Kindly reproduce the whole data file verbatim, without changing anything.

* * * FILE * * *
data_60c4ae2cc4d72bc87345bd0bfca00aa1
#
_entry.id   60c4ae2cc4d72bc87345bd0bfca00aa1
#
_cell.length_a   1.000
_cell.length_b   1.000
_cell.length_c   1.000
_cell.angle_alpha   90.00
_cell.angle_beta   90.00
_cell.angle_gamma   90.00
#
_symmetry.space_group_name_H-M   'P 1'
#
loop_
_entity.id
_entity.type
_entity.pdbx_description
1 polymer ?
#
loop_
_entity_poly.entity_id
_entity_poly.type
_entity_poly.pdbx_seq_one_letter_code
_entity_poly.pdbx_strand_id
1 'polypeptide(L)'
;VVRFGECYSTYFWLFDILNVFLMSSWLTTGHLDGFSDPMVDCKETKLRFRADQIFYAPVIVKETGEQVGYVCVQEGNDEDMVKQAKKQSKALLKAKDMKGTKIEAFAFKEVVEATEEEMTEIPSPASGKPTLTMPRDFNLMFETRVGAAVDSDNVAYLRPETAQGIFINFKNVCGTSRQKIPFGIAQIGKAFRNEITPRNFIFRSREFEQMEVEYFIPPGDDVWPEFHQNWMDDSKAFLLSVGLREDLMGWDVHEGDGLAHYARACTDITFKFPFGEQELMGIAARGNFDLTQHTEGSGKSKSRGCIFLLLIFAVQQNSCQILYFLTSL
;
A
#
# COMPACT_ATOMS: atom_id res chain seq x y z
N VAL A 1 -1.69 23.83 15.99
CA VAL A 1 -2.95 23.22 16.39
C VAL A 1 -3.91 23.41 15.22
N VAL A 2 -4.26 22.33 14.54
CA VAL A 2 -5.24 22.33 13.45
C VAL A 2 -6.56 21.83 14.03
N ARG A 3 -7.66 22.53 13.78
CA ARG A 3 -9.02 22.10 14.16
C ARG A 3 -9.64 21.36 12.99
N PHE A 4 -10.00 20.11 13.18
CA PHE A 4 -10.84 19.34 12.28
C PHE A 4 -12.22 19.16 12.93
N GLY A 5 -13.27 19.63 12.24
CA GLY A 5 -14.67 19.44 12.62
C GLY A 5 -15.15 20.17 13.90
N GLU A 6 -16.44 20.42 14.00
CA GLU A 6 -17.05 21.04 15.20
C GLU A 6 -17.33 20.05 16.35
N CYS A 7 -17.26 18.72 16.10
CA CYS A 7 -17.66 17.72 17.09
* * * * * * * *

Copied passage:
data_60c4ae2cc4d72bc87345bd0bfca00aa1
#
_entry.id   60c4ae2cc4d72bc87345bd0bfca00aa1
#
_cell.length_a   1.000
_cell.length_b   1.000
_cell.length_c   1.000
_cell.angle_alpha   90.00
_cell.angle_beta   90.00
_cell.angle_gamma   90.00
#
_symmetry.space_group_name_H-M   'P 1'
#
loop_
_entity.id
_entity.type
_entity.pdbx_description
1 polymer ?
#
loop_
_entity_poly.entity_id
_entity_poly.type
_entity_poly.pdbx_seq_one_letter_code
_entity_poly.pdbx_strand_id
1 'polypeptide(L)'
;VVRFGECYSTYFWLFDILNVFLMSSWLTTGHLDGFSDPMVDCKETKLRFRADQIFYAPVIVKETGEQVGYVCVQEGNDEDMVKQAKKQSKALLKAKDMKGTKIEAFAFKEVVEATEEEMTEIPSPASGKPTLTMPRDFNLMFETRVGAAVDSDNVAYLRPETAQGIFINFKNVCGTSRQKIPFGIAQIGKAFRNEITPRNFIFRSREFEQMEVEYFIPPGDDVWPEFHQNWMDDSKAFLLSVGLREDLMGWDVHEGDGLAHYARACTDITFKFPFGEQELMGIAARGNFDLTQHTEGSGKSKSRGCIFLLLIFAVQQNSCQILYFLTSL
;
A
#
# COMPACT_ATOMS: atom_id res chain seq x y z
N VAL A 1 -1.69 23.83 15.99
CA VAL A 1 -2.95 23.22 16.39
C VAL A 1 -3.91 23.41 15.22
N VAL A 2 -4.26 22.33 14.54
CA VAL A 2 -5.24 22.33 13.45
C VAL A 2 -6.56 21.83 14.03
N ARG A 3 -7.66 22.53 13.78
CA ARG A 3 -9.02 22.10 14.16
C ARG A 3 -9.64 21.36 12.99
N PHE A 4 -10.00 20.11 13.18
CA PHE A 4 -10.84 19.34 12.28
C PHE A 4 -12.22 19.16 12.93
N GLY A 5 -13.27 19.63 12.24
CA GLY A 5 -14.67 19.44 12.62
C GLY A 5 -15.15 20.17 13.90
N GLU A 6 -16.44 20.42 14.00
CA GLU A 6 -17.05 21.04 15.20
C GLU A 6 -17.33 20.05 16.35
N CYS A 7 -17.26 18.72 16.10
CA CYS A 7 -17.66 17.72 17.09